Artificial limbs, including the most complex of them – the human hand – are getting more life-like and useful due to constant advances in tiny hydraulic, pneumatic and electric motors called actuators. But now, as VOA’s George Putic reports, scientists in Germany say the future of the prosthetic hand may lie not in motors but in wires that can ‘remember’ their shape.
Video

Video Russia Accused of Abusing Interpol to Pursue Opponents

A British pro-democracy group has accused Russia of abusing the global law enforcement agency Interpol by requesting the arrest and extradition of political opponents. A new report by the group notes such requests can mean the accused are unable to travel and are often unable to open bank accounts. VOA's Henry Ridgwell reports.
Video

Video 'Positive Atmosphere' Points Toward TPP Trade Deal in Hawaii

Talks on a major new trade agreement among 12 Pacific Rim nations are said to be nearing completion in Hawaii. Some trade experts say the "positive atmosphere" at the discussions could mean a deal is within reach, but there is still hard bargaining to be done over many issues and products, including U.S. drugs and Japanese rice. VOA's Jim Randle reports.
Video

Video Genome Initiative Urgently Moves to Freeze DNA Before Species Go Extinct

Earth is in the midst of its sixth mass extinction. The last such event was caused by an asteroid 66 million years ago. It killed off the dinosaurs and practically everything else. So scientists are in a race against time to classify the estimated 11 million species alive today. So far only 2 million are described by science, and researchers are worried many will disappear before they even have a name. VOA’s Rosanne Skirble reports.
Video

Video Scientists: One-Dose Malaria Cure is Possible

Scientists have long been trying to develop an effective protection and cure for malaria - one of the deadliest diseases that affects people in tropical areas, especially children. As the World Health Organization announces plans to begin clinical trials of a promising new vaccine, scientists in South Africa report that they too are at an important threshold. George Putic reports, they are testing a compound that could be a single-dose cure for malaria.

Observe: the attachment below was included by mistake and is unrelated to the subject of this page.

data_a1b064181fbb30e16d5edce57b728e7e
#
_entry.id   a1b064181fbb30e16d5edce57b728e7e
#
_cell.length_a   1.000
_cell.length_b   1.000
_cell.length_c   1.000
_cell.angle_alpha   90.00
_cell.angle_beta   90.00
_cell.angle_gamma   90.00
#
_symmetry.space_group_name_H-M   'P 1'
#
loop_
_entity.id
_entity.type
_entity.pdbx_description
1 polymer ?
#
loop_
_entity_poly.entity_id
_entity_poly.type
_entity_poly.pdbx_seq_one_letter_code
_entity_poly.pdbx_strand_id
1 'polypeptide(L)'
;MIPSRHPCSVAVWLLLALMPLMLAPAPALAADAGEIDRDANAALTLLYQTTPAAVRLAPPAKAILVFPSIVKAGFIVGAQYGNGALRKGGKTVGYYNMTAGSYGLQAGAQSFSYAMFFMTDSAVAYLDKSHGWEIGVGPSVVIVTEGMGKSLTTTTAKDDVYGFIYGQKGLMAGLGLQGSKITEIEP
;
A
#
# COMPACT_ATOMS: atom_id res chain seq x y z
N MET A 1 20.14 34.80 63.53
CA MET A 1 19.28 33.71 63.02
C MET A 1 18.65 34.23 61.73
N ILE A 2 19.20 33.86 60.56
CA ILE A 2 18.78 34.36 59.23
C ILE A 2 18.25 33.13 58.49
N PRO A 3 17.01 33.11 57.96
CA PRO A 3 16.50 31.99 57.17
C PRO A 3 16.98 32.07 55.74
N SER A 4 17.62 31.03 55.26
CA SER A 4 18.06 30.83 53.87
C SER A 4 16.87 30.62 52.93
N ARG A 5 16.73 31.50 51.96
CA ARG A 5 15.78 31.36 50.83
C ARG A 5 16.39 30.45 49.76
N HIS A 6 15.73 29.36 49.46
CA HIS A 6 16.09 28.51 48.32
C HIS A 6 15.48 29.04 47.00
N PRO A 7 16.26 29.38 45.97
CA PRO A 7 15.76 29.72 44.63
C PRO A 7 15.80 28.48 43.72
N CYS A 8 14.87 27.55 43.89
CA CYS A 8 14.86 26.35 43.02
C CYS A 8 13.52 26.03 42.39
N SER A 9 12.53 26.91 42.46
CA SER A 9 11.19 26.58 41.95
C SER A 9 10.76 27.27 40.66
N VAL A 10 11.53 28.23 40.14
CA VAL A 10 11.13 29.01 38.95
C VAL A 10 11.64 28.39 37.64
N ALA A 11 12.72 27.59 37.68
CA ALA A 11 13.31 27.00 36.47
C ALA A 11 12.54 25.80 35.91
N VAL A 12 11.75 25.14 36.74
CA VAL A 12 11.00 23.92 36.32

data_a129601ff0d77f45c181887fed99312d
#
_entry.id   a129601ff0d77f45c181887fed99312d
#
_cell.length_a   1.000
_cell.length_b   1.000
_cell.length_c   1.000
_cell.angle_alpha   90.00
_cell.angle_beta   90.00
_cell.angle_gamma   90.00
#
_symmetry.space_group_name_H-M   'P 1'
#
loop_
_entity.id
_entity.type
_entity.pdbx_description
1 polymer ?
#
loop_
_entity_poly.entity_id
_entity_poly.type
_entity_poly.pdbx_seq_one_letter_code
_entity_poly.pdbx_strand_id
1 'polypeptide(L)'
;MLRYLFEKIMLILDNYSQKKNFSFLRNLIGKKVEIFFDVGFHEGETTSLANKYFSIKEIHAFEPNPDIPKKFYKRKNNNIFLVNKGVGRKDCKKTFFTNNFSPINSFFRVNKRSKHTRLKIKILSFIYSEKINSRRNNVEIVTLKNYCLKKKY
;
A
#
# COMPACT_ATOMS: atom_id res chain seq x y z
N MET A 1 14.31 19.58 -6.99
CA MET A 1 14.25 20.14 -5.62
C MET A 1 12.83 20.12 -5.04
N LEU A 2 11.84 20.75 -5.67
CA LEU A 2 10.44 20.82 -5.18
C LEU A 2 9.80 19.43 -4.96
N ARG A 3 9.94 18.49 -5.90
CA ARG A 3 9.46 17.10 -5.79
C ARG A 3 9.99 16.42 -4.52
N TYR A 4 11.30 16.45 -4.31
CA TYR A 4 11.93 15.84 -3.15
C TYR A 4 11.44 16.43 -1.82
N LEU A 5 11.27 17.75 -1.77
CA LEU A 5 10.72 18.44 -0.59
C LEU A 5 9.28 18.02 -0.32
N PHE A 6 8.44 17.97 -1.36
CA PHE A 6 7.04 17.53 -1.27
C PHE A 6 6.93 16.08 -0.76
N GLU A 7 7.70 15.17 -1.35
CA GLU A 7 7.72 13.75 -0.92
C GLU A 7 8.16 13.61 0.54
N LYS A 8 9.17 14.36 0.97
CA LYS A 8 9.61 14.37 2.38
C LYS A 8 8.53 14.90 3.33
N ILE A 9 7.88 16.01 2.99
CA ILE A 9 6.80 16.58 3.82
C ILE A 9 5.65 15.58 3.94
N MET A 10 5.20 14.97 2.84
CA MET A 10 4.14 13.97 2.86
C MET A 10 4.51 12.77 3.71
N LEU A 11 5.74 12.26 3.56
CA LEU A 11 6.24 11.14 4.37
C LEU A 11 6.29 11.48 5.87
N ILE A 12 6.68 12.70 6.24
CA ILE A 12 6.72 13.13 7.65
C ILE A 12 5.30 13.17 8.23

Video

Video 'New York' Magazine Features 35 Cosby Accusers

The latest issue of 'New York' magazine features 35 women who say they were drugged and raped by film and television celebrity Bill Cosby. The women are aged from 44 to 80 and come from different walks of life and races. The magazine interviewed each of them separately, but Zlatica Hoke reports their stories are similar.
Video

Video US Calls Fight Against Human Trafficking a Must Win

The United States is promising not to give up its fight against what Secretary of State John Kerry calls the “scourge” of modern slavery. Officials released the country’s annual human trafficking report Monday – a report that’s being met with some criticism. VOA’s National Security correspondent Jeff Seldin has more from the State Department.
Video

Video Washington DC Underground Streetcar Station to Become Arts Venue

Abandoned more than 50 years ago, the underground streetcar station in Washington D.C.’s historic DuPont Circle district is about to be reborn. The plan calls for turning the spacious underground platforms - once meant to be a transportation hub, - into a unique space for art exhibitions, presentations, concerts and even a film set. Roman Mamonov has more from beneath the streets of the U.S. capital. Joy Wagner narrates his report.
Video

Video Europe’s Twin Crises Collide in Greece as Migrant Numbers Soar

Greece has replaced Italy as the main gateway for migrants into Europe, with more than 100,000 arrivals in the first six months of 2015. Many want to move further into Europe and escape Greece’s economic crisis, but they face widespread dangers on the journey overland through the Balkans. VOA's Henry Ridgwell reports.
Video

Video Stink Intensifies as Lebanon’s Trash Crisis Continues

After the closure of a major rubbish dump a week ago, the streets of Beirut are filling up with trash. Having failed to draw up a plan B, politicians are struggling to deal with the problem. John Owens has more for VOA from Beirut.
Video

Video Paris Rolls Out Blueprint to Fight Climate Change

A U.N. climate conference in December aims to produce an ambitious agreement to fight heat-trapping greenhouse gases. But many local governments are not waiting, and have drafted their own climate action plans. That’s the case with Paris — which is getting special attention, since it’s hosting the climate summit. Lisa Bryant takes a look for VOA at the transformation of the French capital into an eco-city.
Video

Video Racially Diverse Spider-Man Takes Center Stage

Whether it’s in a comic book or on the big screen, fans have always known the man behind the Spider-Man mask as Peter Parker. But that is changing, at least in the comic book world. Marvel Comics announced that a character called Miles Morales will replace Peter Parker as Spider-Man in a new comic book series. He is half Latino, half African American, and he is quite popular among comic book fans. Correspondent Elizabeth Lee reports from Los Angeles.
Video

Video Historic Symbol Is Theme of Vibrant New Show

A new exhibit in Washington is paying tribute to the American flag with a wide and eclectic selection of artwork that uses the historic symbol as its central theme. VOA’s Julie Taboh was at the DC Chamber of Commerce for the show’s opening.

VOA Blogs